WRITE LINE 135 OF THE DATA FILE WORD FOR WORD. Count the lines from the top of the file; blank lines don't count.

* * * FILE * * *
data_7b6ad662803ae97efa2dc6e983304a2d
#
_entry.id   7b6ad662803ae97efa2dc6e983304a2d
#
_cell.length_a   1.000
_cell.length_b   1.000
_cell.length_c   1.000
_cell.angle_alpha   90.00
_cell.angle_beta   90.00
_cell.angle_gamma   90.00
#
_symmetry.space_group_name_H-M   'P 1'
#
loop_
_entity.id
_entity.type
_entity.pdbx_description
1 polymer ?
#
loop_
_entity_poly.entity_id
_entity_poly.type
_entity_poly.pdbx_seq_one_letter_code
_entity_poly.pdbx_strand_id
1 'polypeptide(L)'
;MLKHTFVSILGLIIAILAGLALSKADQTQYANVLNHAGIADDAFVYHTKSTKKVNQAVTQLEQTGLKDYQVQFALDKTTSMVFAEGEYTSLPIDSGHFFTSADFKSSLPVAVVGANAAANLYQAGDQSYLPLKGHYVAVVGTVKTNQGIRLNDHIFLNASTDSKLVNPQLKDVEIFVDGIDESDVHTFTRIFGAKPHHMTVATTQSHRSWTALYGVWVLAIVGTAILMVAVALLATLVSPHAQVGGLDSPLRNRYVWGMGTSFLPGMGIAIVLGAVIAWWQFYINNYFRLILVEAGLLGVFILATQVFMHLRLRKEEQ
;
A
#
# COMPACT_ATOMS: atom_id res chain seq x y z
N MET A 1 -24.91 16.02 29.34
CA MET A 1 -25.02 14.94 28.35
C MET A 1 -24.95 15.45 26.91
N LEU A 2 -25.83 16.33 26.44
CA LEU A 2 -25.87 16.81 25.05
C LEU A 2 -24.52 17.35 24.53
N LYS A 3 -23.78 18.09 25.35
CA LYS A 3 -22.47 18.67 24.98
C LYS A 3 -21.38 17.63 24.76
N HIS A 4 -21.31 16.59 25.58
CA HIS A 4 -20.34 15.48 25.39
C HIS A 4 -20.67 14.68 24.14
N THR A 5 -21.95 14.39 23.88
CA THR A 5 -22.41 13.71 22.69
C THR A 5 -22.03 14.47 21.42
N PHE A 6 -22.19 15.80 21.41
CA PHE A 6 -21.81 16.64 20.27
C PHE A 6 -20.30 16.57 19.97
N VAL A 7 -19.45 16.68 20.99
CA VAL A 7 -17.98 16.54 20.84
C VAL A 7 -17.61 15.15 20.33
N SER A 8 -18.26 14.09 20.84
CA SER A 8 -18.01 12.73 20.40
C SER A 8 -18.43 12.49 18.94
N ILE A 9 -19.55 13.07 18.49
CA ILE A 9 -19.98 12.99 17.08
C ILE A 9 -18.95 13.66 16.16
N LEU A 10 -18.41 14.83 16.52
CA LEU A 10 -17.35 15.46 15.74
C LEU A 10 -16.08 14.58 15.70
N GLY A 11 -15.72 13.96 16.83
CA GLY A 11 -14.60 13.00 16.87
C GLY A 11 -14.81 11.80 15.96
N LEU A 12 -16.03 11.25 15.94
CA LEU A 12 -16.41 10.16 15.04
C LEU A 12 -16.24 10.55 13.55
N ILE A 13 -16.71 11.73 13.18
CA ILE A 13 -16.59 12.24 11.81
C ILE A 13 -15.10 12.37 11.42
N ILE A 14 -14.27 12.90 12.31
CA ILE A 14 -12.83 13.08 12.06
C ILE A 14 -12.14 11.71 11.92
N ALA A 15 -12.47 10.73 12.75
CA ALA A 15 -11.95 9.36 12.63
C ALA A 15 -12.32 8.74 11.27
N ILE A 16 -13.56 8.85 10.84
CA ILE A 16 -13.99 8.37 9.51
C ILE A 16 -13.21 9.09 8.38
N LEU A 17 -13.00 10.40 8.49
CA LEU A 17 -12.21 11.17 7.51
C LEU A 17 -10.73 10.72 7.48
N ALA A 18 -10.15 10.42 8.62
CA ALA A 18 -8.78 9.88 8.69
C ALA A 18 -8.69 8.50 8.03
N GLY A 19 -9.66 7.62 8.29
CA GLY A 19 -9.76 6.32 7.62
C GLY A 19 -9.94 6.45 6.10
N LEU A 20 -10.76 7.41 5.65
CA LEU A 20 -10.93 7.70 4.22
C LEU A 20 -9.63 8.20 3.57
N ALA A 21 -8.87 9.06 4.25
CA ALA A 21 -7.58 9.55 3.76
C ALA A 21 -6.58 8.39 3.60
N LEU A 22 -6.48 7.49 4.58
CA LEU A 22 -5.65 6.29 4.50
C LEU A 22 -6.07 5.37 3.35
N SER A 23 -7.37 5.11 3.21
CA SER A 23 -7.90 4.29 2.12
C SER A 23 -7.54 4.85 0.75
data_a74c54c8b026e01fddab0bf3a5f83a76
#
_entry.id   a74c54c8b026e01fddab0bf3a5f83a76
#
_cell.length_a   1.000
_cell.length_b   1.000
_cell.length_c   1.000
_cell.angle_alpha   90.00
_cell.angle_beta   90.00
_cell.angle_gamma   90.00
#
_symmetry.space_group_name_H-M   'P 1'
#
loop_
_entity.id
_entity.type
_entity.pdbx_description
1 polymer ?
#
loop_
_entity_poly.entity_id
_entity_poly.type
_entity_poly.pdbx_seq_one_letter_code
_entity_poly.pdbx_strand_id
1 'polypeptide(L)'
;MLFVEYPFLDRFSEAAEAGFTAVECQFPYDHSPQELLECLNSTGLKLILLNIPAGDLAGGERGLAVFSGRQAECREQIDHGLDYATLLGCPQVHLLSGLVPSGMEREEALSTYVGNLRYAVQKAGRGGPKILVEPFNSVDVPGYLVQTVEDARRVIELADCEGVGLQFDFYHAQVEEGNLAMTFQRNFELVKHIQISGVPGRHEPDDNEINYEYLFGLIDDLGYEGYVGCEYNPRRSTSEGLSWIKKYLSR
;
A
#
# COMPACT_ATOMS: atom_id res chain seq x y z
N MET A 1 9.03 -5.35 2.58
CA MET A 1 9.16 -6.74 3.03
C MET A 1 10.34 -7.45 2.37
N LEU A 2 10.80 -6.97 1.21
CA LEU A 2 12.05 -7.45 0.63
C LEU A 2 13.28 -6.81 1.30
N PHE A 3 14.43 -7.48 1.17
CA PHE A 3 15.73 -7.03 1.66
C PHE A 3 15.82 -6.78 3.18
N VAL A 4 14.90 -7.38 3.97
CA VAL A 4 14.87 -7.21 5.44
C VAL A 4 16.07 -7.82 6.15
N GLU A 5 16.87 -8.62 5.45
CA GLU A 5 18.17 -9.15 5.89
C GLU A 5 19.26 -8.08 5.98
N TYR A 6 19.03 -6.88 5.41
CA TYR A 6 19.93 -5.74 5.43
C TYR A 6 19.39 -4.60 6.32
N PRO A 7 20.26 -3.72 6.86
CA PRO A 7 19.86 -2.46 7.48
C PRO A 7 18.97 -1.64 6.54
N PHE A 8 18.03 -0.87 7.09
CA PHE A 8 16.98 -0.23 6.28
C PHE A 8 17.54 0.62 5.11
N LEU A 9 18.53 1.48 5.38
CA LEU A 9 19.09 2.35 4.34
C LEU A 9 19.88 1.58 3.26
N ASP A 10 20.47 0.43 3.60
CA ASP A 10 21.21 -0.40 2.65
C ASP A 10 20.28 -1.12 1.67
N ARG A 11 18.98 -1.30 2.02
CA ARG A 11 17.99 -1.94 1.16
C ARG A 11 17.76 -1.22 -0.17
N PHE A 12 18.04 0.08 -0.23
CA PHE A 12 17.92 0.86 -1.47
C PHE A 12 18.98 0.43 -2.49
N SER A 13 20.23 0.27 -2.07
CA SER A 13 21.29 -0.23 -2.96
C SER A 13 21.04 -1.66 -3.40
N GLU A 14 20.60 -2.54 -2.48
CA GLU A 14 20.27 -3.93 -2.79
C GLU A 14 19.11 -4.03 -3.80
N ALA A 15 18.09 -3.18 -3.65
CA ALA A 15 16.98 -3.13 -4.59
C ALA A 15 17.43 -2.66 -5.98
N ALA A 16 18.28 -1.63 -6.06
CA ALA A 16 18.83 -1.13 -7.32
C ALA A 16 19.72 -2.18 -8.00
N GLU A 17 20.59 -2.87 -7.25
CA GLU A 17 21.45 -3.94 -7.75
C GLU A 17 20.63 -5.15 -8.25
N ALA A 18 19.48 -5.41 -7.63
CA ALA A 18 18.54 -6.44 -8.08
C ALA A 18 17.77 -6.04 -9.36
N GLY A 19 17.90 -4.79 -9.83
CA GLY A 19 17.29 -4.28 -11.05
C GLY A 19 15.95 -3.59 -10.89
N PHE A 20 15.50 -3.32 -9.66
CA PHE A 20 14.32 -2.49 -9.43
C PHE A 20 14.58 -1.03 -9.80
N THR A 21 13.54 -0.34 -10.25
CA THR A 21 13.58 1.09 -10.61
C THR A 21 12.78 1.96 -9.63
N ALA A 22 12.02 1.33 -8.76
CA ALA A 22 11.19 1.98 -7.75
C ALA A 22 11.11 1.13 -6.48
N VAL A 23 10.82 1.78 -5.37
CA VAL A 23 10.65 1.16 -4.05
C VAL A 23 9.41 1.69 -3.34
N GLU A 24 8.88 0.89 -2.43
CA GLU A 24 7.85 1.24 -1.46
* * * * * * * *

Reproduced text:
C LEU A 2 13.28 -6.81 1.30